Sunday, November 13, 2011

Alternatives to Time Out

One of my favorite sayings is,

"Discipline is different than punishment. Punishments are a negative outcome from negative behaviors. Discipline is about teaching!"

Cue my shpeal on TIME OUT's:

Almost everyone  I know uses "time outs" as a form of discipline for their children. 
Be it a corner
a time out stool or chair
or even facing the wall.

My personal opinion is that this is more of a punishment than it is discipline because it doesn't involve any teaching! It is simply a negative outcome from a negative act or behavior. 

(I will say that issuing a time out is better than doing nothing)
But let me give you 3 reasons to consider reducing or even eliminating the Time Out tool in your home:

1. Time Outs = isolation. Isolation teaches nothing of value! This is true from the age of 2 clear up until the teenage years! Isolation in younger children can cause stress and anxiety sometimes causing them to react even more difficult. Isolation in older children causes resentment on top of stress and anxiety. 

2. Time Outs are rarely related to the issue at hand, and young children are rarely able to relate the Time Out to the event that precipitated it.

3. Time Outs are usually thrown at children more for the parent than the child. It's the parent who feels they needs a break from the child, but the child more likely needs some instruction, re-direction, role playing, role reversal, and/or guidance.

Q: What are some better discipline techniques that actually involve teaching?
(before you read ahead make note that different circumstances call for different techniques. Using a different technique for different circumstances is more effective than simply issuing a Time Out for any and all incidents. 

The Calm Couch
The calm couch should be a designated area, preferably within sight of Mom or Dad that is used every time a child is throwing a tantrum, or has let their emotions get out of control passed the point of reason. I say this because children usually grow out of the tantrum stage, but teenagers are notorious for letting their emotions get the best of them. Once the child has calmed down, a loving heart to heart should follow with the parent sitting next to the child or kneeling on the floor looking up at the child. Children learn best from example so it is important that you remain calm while placing your child on the Calm Couch, while they sit there, and while you talk afterwards. It is important NOT to send your child to their room! Their room should not be used as a Calm Couch alternative.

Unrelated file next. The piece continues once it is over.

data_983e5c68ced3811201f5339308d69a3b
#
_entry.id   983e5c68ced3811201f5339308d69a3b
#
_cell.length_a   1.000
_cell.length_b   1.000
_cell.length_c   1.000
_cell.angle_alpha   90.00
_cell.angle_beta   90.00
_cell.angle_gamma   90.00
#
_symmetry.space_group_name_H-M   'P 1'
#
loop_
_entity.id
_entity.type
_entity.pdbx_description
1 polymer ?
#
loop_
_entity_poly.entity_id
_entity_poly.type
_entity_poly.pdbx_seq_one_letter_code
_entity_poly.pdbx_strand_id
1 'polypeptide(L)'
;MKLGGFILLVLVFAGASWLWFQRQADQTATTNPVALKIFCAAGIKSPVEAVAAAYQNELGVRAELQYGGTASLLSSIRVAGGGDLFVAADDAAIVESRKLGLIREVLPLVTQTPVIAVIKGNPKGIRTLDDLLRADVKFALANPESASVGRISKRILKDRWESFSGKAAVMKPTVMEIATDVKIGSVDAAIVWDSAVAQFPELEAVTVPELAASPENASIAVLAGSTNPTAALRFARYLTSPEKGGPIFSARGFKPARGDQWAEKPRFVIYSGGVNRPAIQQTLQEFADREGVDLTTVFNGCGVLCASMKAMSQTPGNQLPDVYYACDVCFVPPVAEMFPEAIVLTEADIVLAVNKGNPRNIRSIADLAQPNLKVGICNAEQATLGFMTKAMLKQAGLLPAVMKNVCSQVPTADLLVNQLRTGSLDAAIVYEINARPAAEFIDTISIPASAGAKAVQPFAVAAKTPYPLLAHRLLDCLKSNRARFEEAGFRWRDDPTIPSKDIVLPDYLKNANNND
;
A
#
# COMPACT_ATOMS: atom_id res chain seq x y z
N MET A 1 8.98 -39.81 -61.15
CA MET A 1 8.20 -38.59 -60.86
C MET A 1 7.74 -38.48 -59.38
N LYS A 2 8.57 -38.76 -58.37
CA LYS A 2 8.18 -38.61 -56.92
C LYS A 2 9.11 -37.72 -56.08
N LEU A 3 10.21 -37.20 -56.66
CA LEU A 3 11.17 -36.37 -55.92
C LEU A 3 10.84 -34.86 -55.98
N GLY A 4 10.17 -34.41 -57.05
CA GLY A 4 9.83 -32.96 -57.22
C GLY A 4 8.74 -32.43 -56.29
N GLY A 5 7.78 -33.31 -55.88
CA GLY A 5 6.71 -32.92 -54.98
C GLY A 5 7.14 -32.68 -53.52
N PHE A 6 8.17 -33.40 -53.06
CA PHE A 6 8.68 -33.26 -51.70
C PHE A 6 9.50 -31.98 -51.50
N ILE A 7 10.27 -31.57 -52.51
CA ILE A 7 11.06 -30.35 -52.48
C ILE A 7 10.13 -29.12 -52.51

CALM COUCH ON-THE-GO / The "Glitter Jar"
This technique is great for when you are in the car, on vacation, or even at the grocery store. It could also be used in your home as an alternative to the Calm Couch, especially if you don't have a couch within view of where you are at the time. The idea is to create the jar, {INSTRUCTIONS ARE HERE}and then keep it in your purse or somewhere else handy. Maybe make several! One for the car, one for your purse, etc. When your child needs to calm down, shake the jar and have your child hold it and watch the glitter fall, much like a snowglobe. They will have to sit very still in order for the glitter to fall completely! Once the
                 Source: Creative Little Daisy

glitter has fallen you can have your heart to heart and discuss their behavior.

Repentance Bench/Chair
The repentance chair, or preferably a bench so more than 1 can sit on it, is a place for children to go to discuss inappropriate behavior, say they're sorry and repent. This is a tool that is especially beneficial when there is more than 1 child that is misbehaving such as a sibling argument. It is important to use this tool as a way for the child to acknowledge their inappropriate behavior, say they're sorry, and then receive forgiveness. If more than one child is involved they should acknowledge their part, (NEVER FOCUS ON WHO STARTED IT OR WHO WAS MOST AT FAULT) say they are sorry to eachother, and then say, "I forgive you". to each other. A very important step in the repentance process is forgiveness. And teaching your children to forgive others, as well as themselves is an invaluable thing for them to learn!  If one child does not want to forgive the other, they should remain seated until they are ready. Again, when having your heart to heart, get down to their eye level!

Happy Parenting!

P.S. If you want to read a great article on how to teach your children to learn to cope with their emotions CLICK HERE. It is based on a parenting technique called "Emotion Coaching Parenting"


  1. I see there our not as many comments here as with some of your other post..But I must admit I use timeout. After reading you post I agree with you, they are not learning a lesson by standing there, they are mad and are not thinking about what they did in the first place. I will try these technique's and see how they work> I just stumbled upon your website via Pinterest and love it. And the name is adorable. Thank you so much for taking the time and effort to make our children into a better future..

    New Fan!!

  2. Really like the *Glitter Jar*. I am going to make one for myself to use - on myself. Thanks for the idea